• Advertisement
Sign in to follow this  

Is ray tracing hard or is it just me?

This topic is 969 days old which is more than the 365 day threshold we allow for new replies. Please post a new topic.

If you intended to correct an error in the post then please contact us.

Recommended Posts

Hi all

 

I have the humble goal of writing the most simple ray tracer possible.

 

No shadows or specularity, just primary rays that intersect a single sphere so I end up with a 2d circle on a plain background.

 

The ray tracing algorithm is simple and easy to understand, but every time I look at some code or read whatever snippet on the web I can find, I just get lost.

 

What are the odds of a decent programmer figuring this out without a math degree?

 

Does anyone know of a simple code example or an easy to follow tutorial?

 

I think most just assume a great deal of prerequisite knowledge and am not sure where to start.

 

Any info getting this done would be greatly appreciated.

Thanks

Share this post


Link to post
Share on other sites
Advertisement

I'm not a graphics programmer, but in listening to people who do this often, raytracing is like pimpin'. It ain't easy. Also, based on what they say, if you know the maths, it should be most of the battle.

 

I'm shocked though that google hasn't led to you a solution though.

 

------

 

This is the first link I found. Seems to have everything you want.

 

Google search.

Edited by Alpha_ProgDes

Share this post


Link to post
Share on other sites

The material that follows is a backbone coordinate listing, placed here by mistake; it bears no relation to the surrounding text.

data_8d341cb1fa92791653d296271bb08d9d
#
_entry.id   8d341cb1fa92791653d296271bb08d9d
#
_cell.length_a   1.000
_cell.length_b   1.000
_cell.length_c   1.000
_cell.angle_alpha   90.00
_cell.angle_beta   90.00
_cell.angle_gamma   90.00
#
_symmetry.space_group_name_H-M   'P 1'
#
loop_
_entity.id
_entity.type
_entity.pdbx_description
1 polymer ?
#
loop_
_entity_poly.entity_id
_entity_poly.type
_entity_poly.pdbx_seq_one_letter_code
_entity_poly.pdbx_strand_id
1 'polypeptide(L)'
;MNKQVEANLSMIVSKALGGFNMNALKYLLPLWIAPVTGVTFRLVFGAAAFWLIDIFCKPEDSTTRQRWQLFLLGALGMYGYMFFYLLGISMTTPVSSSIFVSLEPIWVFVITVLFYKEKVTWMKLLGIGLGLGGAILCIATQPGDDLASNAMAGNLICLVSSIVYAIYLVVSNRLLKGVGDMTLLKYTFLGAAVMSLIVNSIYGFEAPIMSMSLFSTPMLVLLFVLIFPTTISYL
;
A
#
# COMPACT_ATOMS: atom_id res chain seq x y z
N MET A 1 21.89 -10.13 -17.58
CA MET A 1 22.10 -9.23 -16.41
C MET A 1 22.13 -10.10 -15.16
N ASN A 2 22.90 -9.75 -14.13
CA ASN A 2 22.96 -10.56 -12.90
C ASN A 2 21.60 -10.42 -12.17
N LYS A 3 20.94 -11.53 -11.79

Thanks Alpha

 

Yes, I assure you I have read all that, cant say I understood it all :P

 

I think the raytracing is the easy part, obviously struggling with the math.

 

Most of these sites explain raytracing down to a T but gloss over sphere ray intersections etc.

Share this post


Link to post
Share on other sites

A sphere is nearly the simplest thing you can imagine, its just a point with a radius attached. A box got 8 points. Thats probably why many pictures from people starting to write a raytracer show spheres.

Just take the point of the viewer, calculate a vector to one of the points on the view rectangle (thats the ray), then calculate the smallest distance of the spheres midpoint to the line, then check if its smaller than the radius and not the wrong half of the line. If it hit the sphere, set the point to the spheres color, otherwise the background color. Repeat for all points. Most basic raytracer is done.

Refine with handling more than a single sphere, lighting, secondary or shadow rays, if you like to.

Edited by wintertime

Share this post


Link to post
Share on other sites

IMHO stick to Pythagoras and avoid trigonometric functions. This is like 10th grade school math? Some people even associated pixel coordinates with angels :-(
With regard to ray sphere intersection I cannot help, but think of inner products, which are more 12th grade, aren't they?

Share this post


Link to post
Share on other sites


IMHO stick to Pythagoras and avoid trigonometric functions. This is like 10th grade school math? Some people even associated pixel coordinates with angels :-(

 

I know that DirectX vs OpenGL is the equivalent of a religious war. But I didn't know pixel coordinates had become so sectarian themselves.

Share this post


Link to post
Share on other sites
Sign in to follow this  

  • Advertisement